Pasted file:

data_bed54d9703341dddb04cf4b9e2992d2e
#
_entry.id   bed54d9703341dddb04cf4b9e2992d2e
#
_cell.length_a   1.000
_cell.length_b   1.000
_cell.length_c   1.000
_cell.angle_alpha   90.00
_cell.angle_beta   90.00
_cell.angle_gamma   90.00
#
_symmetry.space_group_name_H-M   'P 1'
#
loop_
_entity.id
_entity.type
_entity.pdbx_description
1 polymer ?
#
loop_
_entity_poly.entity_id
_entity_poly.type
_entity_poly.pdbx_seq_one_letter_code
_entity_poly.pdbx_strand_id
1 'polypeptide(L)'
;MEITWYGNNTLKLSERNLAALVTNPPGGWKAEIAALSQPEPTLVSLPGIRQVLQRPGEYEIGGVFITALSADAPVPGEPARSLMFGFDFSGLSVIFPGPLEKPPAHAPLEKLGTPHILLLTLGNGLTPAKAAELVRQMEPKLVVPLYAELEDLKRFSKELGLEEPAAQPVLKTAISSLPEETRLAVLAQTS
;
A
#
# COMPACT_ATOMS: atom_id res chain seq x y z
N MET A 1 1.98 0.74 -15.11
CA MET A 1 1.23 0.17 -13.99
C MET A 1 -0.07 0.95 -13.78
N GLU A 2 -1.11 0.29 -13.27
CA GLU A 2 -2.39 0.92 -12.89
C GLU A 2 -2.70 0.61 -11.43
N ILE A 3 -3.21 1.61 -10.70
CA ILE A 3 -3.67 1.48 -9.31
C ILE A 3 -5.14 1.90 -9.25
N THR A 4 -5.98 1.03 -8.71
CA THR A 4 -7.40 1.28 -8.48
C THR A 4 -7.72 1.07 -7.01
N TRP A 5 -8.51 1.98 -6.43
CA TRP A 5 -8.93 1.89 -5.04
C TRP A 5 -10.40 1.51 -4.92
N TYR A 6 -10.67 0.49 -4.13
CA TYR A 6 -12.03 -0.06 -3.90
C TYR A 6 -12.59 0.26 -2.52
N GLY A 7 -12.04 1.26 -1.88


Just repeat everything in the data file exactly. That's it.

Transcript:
data_bed54d9703341dddb04cf4b9e2992d2e
#
_entry.id   bed54d9703341dddb04cf4b9e2992d2e
#
_cell.length_a   1.000
_cell.length_b   1.000
_cell.length_c   1.000
_cell.angle_alpha   90.00
_cell.angle_beta   90.00
_cell.angle_gamma   90.00
#
_symmetry.space_group_name_H-M   'P 1'
#
loop_
_entity.id
_entity.type
_entity.pdbx_description
1 polymer ?
#
loop_
_entity_poly.entity_id
_entity_poly.type
_entity_poly.pdbx_seq_one_letter_code
_entity_poly.pdbx_strand_id
1 'polypeptide(L)'
;MEITWYGNNTLKLSERNLAALVTNPPGGWKAEIAALSQPEPTLVSLPGIRQVLQRPGEYEIGGVFITALSADAPVPGEPARSLMFGFDFSGLSVIFPGPLEKPPAHAPLEKLGTPHILLLTLGNGLTPAKAAELVRQMEPKLVVPLYAELEDLKRFSKELGLEEPAAQPVLKTAISSLPEETRLAVLAQTS
;
A
#
# COMPACT_ATOMS: atom_id res chain seq x y z
N MET A 1 1.98 0.74 -15.11
CA MET A 1 1.23 0.17 -13.99
C MET A 1 -0.07 0.95 -13.78
N GLU A 2 -1.11 0.29 -13.27
CA GLU A 2 -2.39 0.92 -12.89
C GLU A 2 -2.70 0.61 -11.43
N ILE A 3 -3.21 1.61 -10.70
CA ILE A 3 -3.67 1.48 -9.31
C ILE A 3 -5.14 1.90 -9.25
N THR A 4 -5.98 1.03 -8.71
CA THR A 4 -7.40 1.28 -8.48
C THR A 4 -7.72 1.07 -7.01
N TRP A 5 -8.51 1.98 -6.43
CA TRP A 5 -8.93 1.89 -5.04
C TRP A 5 -10.40 1.51 -4.92
N TYR A 6 -10.67 0.49 -4.13
CA TYR A 6 -12.03 -0.06 -3.90
C TYR A 6 -12.59 0.26 -2.52
N GLY A 7 -12.04 1.26 -1.88